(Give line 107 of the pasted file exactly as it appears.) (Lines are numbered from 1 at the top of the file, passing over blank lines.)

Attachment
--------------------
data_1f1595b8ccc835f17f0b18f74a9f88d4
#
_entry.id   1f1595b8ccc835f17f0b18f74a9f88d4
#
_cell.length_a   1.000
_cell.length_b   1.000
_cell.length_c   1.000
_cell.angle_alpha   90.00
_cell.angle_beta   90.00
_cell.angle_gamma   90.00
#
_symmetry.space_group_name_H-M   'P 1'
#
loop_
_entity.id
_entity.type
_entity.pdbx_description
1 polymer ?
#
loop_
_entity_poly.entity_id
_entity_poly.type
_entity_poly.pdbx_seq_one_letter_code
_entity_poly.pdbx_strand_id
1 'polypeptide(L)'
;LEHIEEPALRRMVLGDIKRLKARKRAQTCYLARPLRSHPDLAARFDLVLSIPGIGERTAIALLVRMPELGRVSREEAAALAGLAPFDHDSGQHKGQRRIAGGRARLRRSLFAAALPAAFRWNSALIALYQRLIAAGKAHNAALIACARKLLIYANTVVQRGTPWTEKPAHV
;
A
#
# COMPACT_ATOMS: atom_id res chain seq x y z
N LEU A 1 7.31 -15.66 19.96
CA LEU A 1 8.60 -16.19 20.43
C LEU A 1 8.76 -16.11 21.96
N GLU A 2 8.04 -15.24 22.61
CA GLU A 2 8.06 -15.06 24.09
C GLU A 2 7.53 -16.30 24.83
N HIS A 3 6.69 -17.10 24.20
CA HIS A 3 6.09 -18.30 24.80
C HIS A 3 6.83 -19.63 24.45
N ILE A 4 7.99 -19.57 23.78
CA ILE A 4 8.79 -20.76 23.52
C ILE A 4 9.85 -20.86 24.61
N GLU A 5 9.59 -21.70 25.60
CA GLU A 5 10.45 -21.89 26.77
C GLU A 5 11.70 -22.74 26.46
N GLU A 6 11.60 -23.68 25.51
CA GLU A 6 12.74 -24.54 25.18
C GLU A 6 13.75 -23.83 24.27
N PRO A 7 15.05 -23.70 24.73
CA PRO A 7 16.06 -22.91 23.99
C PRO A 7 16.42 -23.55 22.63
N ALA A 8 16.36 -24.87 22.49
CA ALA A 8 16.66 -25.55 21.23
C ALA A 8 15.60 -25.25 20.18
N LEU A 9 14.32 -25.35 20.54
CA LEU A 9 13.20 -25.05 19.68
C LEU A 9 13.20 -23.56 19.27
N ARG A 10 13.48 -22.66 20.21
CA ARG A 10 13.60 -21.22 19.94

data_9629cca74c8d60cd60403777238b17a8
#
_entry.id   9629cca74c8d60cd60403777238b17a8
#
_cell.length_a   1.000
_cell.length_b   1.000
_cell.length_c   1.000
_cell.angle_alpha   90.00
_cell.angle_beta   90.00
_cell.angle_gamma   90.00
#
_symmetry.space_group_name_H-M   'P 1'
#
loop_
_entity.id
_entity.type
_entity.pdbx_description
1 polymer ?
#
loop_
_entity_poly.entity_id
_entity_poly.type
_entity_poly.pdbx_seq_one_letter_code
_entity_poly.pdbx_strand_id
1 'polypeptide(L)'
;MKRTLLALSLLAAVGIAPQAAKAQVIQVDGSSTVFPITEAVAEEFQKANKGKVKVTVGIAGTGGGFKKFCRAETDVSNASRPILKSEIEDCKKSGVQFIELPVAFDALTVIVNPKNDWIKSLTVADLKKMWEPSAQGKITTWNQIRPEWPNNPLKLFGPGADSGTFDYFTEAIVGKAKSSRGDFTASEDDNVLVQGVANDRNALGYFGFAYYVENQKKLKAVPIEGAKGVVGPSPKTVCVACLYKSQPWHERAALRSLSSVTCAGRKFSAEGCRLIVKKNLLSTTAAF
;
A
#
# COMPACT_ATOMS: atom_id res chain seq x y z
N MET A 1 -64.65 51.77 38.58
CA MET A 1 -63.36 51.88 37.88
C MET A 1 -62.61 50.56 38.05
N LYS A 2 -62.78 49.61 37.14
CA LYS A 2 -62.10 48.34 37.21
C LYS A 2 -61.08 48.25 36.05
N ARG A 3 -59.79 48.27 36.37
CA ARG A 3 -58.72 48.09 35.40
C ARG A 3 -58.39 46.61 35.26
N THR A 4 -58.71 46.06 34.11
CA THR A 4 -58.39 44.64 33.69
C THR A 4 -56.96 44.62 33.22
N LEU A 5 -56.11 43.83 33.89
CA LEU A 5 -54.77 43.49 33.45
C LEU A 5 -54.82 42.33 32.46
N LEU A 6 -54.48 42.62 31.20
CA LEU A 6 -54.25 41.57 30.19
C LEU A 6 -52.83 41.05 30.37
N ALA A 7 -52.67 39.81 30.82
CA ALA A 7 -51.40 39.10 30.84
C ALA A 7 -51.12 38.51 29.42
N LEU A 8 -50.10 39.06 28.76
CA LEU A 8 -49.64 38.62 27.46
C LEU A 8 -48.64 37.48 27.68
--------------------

C LEU A 6 -52.83 41.05 30.37